I really like John Irving the author. You can’t deny that he writes damn good novels. Three of them have been turned into movies, and I think the first adaptation remains the best. In 99, we got the not particularly striking but still very fine “The Cider House Rules”, which did its best to be faithful to the book, which wasn’t easy since so many things happen in it, but Irving wrote a strong script out it (he got an Oscar for it). He should have adapted “A Prayer for Owen Meany” himself too, but he thought it couldn’t translate to the silver screen. It appears he was right, if you take a look at the missed opportunity that is 1998’s “Simon Birch”. The book was an inspirational yet very cynical story about a squeaky voiced dwarf who’s certain that he’s an instrument of God put on this planet to save kids in Viet Nam, or so he thinks. Irving writes endearingly about childhood, and Meany’s quirkiness is very enjoyable, but he’s also very critical of American politics. The film never even tries to show that side of its source material. Instead, we get only a dumbed down, sugar coated, badly acted little movie featuring some of the novel’s key moments.
“The World According to Garp” is a different story. After reading this twisted but jubilant novel, I went out and rented the 1982 movie, expecting a much lesser experience. The book is too complex, and too bleak, I thought, they won’t have gotten it right. Well, I was wrong. George Roy Hill’s adaptation is surprisingly faithful to Irving’s words. His direction is inspired, and he had the good idea of crafting the film into a series of mostly short scenes which really give you an overall view of T.S. Garp’s unlikely life, somehow like in “Forrest Gump”. That kaleidoscopic style could have led to a big mess, but the film remains pretty on track and never loses steam.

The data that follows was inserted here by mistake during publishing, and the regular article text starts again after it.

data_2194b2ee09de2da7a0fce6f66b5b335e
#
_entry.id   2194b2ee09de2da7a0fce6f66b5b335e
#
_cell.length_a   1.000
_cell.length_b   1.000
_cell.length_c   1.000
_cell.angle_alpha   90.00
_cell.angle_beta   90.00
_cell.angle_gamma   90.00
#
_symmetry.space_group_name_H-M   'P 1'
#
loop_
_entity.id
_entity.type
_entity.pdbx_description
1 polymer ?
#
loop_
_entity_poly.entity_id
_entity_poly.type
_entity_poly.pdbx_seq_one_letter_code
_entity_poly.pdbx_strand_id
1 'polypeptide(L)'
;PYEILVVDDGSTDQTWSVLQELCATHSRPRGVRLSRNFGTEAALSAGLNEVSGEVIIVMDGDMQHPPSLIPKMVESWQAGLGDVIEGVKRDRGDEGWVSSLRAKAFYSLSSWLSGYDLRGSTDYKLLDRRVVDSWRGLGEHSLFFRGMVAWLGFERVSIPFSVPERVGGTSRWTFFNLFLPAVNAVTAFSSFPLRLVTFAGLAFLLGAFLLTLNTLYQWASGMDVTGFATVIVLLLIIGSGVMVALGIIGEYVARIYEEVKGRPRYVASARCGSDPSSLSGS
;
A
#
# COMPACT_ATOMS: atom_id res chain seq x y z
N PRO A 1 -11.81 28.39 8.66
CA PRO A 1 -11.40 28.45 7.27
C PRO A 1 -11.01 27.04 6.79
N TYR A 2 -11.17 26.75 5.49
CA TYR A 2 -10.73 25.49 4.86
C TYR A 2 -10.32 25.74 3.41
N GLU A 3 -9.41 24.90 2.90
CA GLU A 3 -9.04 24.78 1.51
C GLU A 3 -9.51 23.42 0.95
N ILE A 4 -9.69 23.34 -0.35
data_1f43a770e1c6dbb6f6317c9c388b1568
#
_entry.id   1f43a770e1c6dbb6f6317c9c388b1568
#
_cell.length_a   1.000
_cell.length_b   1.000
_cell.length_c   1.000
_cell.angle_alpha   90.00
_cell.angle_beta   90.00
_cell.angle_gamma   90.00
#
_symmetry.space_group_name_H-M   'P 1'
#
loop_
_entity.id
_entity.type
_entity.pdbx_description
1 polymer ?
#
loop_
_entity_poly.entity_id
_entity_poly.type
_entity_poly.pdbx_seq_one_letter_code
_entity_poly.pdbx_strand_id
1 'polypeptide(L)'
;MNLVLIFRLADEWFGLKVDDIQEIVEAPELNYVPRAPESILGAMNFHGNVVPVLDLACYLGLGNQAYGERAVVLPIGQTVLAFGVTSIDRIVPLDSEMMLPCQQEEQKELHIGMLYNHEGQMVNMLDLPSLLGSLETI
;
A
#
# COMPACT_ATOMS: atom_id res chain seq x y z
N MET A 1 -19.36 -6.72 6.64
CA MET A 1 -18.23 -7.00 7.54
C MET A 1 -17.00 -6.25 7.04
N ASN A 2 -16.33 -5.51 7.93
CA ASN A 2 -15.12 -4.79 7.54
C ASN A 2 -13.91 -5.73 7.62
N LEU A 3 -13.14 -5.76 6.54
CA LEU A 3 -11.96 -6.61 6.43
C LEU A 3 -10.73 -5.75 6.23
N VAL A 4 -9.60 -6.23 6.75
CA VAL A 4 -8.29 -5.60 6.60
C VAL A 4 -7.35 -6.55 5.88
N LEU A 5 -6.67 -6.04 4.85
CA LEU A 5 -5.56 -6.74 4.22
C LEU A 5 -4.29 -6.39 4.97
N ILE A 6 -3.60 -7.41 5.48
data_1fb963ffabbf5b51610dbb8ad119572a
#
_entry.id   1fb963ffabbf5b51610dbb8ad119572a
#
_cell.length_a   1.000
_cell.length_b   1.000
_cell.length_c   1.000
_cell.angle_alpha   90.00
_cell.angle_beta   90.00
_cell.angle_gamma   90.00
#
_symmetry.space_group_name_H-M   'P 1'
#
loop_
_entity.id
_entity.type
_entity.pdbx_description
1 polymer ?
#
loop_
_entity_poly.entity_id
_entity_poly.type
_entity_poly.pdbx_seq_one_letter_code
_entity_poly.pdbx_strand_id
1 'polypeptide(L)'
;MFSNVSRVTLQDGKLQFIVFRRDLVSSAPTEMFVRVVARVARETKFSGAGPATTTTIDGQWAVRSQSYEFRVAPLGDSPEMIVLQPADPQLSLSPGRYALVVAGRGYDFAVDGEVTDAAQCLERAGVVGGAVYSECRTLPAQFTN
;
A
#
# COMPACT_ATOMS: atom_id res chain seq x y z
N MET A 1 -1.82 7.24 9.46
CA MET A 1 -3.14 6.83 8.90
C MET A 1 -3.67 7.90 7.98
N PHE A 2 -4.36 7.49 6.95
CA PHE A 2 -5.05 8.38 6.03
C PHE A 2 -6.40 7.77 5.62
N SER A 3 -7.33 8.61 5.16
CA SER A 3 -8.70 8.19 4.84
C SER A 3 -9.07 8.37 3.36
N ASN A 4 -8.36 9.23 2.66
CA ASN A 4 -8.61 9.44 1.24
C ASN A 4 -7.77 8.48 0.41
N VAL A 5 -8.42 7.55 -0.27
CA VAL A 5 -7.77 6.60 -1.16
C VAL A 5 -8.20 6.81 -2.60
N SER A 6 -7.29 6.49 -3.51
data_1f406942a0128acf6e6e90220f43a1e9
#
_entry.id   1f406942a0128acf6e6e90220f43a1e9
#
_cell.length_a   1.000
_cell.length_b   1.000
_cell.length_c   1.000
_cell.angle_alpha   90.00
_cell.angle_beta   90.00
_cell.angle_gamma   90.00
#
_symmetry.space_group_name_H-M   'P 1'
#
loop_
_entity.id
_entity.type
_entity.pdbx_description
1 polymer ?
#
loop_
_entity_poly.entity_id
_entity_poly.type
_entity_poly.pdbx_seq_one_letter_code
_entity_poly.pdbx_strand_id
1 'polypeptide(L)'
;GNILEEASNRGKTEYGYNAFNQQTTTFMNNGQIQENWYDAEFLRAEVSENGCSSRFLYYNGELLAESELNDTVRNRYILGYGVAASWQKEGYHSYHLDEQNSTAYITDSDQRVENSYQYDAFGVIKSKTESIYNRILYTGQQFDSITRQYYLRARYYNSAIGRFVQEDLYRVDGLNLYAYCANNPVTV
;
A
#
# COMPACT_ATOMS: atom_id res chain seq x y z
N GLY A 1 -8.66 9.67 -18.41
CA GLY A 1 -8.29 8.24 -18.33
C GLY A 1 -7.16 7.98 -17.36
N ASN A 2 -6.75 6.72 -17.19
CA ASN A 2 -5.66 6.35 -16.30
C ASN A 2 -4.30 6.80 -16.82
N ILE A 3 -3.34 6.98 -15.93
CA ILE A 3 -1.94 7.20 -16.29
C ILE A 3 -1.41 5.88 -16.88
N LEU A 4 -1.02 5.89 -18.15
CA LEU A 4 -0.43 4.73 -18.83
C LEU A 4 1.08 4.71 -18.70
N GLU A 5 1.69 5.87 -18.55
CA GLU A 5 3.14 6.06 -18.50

Robin Williams stars as Garp, the son of a nurse turned inspirational feminist (Glenn Close) and a brain damaged WW2 pilot whom she screwed on a hospital bed. He grows up to be a cheerful wrestler and a writer of sad stories, whose whole life seems to be divided likewise between simple happiness as a family man and everything from assassinations to car accidents. Some might complain that it’s not clear what this is all about, but I think this is a fable about life in general, about how you never know when disaster is gonna strike and you should enjoy every stupid little moment. Then again, maybe this is just a clever, alternately funny and poignant look at one’s man life and at the colorful people that filled it.
Robin Williams is very good in the lead, already showing his versatility as a comedian and a serious actor in one of his first parts. I also liked Glenn Close as his mom and Mary Beth Hurt as his wife, but it’s John Lithgow who steals the film as a pro football player who went through a sex change to become a woman. You also probably won’t forget the members of the Ellen James foundation, women who mutilate themselves in support of a little girl who was raped and whose tongue was cut off so that she couldn’t talk. Of course, something is lost in the translation from paper to celluloid. We don’t quite gather in the film that Garp is a true writer with real potential, maybe because we don’t see him taking the trip to Vienna that inspired the wonderful short story “The Pension Grillpazer”. The character also seems less angry, and more naive, but maybe this isn’t such a bad thing. We still get to see the most delightful moments in the novel come to life, and if only for that, “The World According to Garp” is mighty enjoyable.